Monday, February 23, 2009

Energy and Money

Everything is connected to everything. There is a connection between H. erectus and the current economic crash--not a causal connection, other than that the cause of our demand for energy began with them.

Somewhere around 1.5 million years ago, give or take a hundred thousand years, someone in Africa made an amazing intellectual leap. They realized that fire could be used.

"J. W. K. (Jack) Harris, an archaeologist at Rutgers University, has discovered at the Kenyan sites of Chesowanja and East Lake Turkana areas of baked clay that date back to about 1.5 million years ago. These circular areas of baked clay test out to have been formed by quite limited fires of low temperature, unlike widespread spontaneous bush fires or high-temperature lightening strikes. Their circular outlines are different from the pattern of soil baking that results from a burning tree stumps. None of these sites have 'hearths' the stone-rimmed, ash-filled, and carbon-rich deposits indicative of habitual fire use-that archaeologists have discovered at later time horizons around the world." ~ Noel Boaz, Eco Homo, (New York: Basic Books, 1997), p. 180,

There are hearthlike arrangements of stones at Swartkrans, South Africa, dating from 1.6 million years. If these ancient sites represent control of fire, which is controversial, it represents an amazing increase in energy available to the human species over that available to our primate ancestors. Wildfires generally only reach 300 deg C. Controlled fire reaches up to 600 deg C. Interestingly, at Swartkrans, electron spin resonance indicates high temperatures.

With fire, one can use the energy for warmth, which is obvious, but less well known is the ability of cooked food to not only make the meat and vegetables tenderer, the heat also breaks apart the toxins many of our food contain, making them safe to eat.
"While the excavation and eating of yams possibly go back to the earliest fire-users (because they must be cooked), this tuber more than any other is likely to have become the staple for a distinctively new and eventually very successful lineage in Africa."

"Yams also have many useful by-products, which are known by contemporary, or have been used by, recent people. In southern Africa, two wild species are used to prepare a bait which immobilizes monkeys, while yam extracts can also be ingredients of arrow poison. In Southeast Asia, both birds and fish used to be stupefied with yam poisons and a yam shampoo was used to get rid of head lice. Learning that an underground root has all these toxic properties implies a very great and long-standing intimacy with the plant." ~ Jonathan Kingdon, Self-made Man, (New York: John Wiley and Sons, Inc.,1993), p.156-157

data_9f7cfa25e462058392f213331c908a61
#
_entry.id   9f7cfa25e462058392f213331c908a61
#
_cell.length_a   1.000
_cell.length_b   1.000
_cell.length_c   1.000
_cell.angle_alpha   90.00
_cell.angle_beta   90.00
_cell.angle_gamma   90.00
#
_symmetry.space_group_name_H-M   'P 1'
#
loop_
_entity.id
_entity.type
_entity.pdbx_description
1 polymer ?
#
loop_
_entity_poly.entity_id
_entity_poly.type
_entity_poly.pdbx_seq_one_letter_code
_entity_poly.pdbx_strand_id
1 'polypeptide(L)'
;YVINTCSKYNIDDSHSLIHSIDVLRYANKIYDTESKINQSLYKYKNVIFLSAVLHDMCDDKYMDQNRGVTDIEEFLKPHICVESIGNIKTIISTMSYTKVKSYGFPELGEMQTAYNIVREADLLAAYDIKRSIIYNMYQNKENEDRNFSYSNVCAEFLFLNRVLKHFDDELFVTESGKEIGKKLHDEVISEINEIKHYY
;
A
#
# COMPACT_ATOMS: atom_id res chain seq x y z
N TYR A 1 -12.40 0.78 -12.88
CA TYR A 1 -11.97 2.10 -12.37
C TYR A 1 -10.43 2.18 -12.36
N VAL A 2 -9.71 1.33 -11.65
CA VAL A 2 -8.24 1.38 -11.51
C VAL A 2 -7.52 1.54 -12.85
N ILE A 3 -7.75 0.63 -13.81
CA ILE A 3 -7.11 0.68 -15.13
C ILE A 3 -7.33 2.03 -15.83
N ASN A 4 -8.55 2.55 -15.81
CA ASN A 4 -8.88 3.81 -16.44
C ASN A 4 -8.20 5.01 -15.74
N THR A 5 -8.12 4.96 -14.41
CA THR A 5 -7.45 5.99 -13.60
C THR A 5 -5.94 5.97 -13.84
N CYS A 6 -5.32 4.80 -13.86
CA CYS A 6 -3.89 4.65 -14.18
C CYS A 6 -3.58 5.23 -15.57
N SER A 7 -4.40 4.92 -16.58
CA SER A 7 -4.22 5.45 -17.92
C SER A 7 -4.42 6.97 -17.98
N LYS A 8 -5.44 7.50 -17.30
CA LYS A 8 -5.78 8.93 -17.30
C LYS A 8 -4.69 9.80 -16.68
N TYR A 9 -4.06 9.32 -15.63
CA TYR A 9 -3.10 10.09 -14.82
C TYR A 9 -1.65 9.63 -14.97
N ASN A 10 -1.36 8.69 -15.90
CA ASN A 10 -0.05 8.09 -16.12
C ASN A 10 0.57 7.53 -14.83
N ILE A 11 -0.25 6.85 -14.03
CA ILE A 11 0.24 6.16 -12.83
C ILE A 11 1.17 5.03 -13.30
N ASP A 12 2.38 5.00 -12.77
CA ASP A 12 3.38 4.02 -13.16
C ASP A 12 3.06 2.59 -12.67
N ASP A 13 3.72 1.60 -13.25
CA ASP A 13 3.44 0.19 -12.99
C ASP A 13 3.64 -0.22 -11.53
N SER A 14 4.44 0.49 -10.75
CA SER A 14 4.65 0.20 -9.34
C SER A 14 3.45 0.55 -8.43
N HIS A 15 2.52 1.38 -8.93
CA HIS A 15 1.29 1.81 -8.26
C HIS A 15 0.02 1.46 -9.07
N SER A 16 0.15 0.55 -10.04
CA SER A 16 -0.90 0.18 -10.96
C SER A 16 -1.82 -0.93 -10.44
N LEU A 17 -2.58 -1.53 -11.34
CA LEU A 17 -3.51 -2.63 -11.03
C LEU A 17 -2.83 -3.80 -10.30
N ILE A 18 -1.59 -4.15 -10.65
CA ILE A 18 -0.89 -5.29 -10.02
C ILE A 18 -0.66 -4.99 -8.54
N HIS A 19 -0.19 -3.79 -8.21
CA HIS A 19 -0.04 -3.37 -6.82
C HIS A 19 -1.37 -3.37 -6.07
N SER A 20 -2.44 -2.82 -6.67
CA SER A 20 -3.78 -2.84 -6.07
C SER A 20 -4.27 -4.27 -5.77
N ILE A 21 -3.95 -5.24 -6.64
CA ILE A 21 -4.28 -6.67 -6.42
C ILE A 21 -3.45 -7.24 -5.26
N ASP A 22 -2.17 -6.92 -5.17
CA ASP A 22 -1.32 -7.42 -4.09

Speaking of a more recent group of people, who were very important in the history of energy, we see the effect on meat.

"An equally important technological advance was the growing reliance on fire. From the pattern of ashes left behind in Mousterian 'hearths,' Brace deduced that the Neandertals were earth-baking their food in shallow pits lined with fire-heated rocks and covered with soil. 'It seems abundantly clear that the Neanderthals of the Mousterian were cooking their food in the same way that the Polynesians still do...' he recently wrote. 'Meat cooked in such a fashion can become quite tender indeed, and in such condition it requires less chewing to render it [more] swallowable than would be the case if it remained uncooked." ~ James R. Shreeve, The Neandertal Enigma, (New York: William Morrow and Co., 1995), p. 51

By 800,000 years ago, there is clear unequivocal evidence for humans using the hearth, meaning that temperatures which they could create reached up to 600 deg C. But, 73,000 years agothe Neanderthals were about to make another grand discovery. They were the first coal miners.

"Charcoal analysis_the study of charcoal from archaeological contexts_is designed to reconstruct palaeoenvironment and human use of wood. At two prehistoric sites in the Causse du Larzac (France)_Les Canalettes (Mousterian) and Les Usclades (Mesolithic)_charcoal analysis has revealed specimens whose anatomical structure was abnormally compressed in transverse section. The authors conducted experiments to determine how the compression could have occurred. The result was the first evidence for lignite in Palaeolithic settlements. Lignite fragments in a hearth suggest local Palaeolithic people used it for fuel. The lignite could have come from major coal outcrops within 7 to 15 km of the sites. Coal use is otherwise unknown for Palaeolithic cultures in France, and its use at Les Canalettes during the last glacial is the oldest recorded instance. Coal may have been used for fuel primarily because wood became scarce during the last glacial."